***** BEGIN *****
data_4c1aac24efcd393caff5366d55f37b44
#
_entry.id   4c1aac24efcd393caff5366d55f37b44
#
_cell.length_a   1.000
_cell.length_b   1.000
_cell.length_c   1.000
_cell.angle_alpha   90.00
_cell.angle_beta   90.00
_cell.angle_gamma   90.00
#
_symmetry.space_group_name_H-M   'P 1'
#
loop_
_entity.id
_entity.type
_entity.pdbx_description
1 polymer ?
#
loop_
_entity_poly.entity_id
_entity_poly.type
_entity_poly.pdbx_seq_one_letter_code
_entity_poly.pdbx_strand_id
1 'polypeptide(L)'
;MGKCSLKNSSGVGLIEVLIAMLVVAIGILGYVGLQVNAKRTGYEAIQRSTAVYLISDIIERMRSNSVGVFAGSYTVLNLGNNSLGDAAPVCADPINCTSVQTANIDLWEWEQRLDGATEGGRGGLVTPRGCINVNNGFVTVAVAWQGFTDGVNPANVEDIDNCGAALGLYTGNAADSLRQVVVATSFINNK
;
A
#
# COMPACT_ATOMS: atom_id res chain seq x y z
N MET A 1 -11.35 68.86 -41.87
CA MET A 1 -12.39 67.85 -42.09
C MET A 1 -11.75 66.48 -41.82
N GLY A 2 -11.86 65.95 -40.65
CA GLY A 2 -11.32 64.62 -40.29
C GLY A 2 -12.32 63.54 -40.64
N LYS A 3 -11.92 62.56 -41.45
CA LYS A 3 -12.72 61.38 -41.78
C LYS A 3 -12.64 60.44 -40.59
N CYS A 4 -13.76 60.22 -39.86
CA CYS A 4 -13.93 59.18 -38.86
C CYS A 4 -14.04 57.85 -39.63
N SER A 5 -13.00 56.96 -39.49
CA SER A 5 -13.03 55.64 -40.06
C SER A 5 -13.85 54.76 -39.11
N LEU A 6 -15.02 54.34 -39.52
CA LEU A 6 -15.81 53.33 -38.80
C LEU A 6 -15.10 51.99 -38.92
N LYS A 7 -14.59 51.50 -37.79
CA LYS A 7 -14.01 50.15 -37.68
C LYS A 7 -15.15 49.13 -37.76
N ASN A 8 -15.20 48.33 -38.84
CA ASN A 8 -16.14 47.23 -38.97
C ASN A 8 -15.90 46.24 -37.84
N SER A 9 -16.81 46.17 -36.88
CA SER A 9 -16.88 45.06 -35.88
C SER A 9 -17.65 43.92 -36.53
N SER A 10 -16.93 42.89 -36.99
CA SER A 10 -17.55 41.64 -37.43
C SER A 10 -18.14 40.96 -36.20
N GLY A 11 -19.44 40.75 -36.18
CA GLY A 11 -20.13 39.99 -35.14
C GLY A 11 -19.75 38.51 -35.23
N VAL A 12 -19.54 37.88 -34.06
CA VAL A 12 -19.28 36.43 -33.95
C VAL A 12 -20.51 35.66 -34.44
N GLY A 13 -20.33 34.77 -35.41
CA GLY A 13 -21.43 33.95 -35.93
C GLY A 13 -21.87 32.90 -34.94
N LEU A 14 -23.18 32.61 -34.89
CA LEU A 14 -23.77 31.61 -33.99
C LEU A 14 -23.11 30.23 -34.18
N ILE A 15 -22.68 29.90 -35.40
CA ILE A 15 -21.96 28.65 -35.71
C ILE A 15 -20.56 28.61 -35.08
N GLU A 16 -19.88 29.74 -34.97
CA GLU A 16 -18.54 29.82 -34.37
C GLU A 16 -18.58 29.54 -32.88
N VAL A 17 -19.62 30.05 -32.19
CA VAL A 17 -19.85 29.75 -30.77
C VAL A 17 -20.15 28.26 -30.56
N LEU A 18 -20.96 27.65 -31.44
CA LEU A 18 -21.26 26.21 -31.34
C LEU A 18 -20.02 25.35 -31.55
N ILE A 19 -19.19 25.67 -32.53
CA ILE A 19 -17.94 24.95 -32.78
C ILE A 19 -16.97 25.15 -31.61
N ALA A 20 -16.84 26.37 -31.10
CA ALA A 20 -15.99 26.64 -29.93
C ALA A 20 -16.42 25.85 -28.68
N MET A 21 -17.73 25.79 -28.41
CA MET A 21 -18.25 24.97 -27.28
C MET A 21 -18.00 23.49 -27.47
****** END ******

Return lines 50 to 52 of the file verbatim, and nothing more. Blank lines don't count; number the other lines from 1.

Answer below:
CA LYS A 7 -14.01 50.15 -37.68
C LYS A 7 -15.15 49.13 -37.76
N ASN A 8 -15.20 48.33 -38.84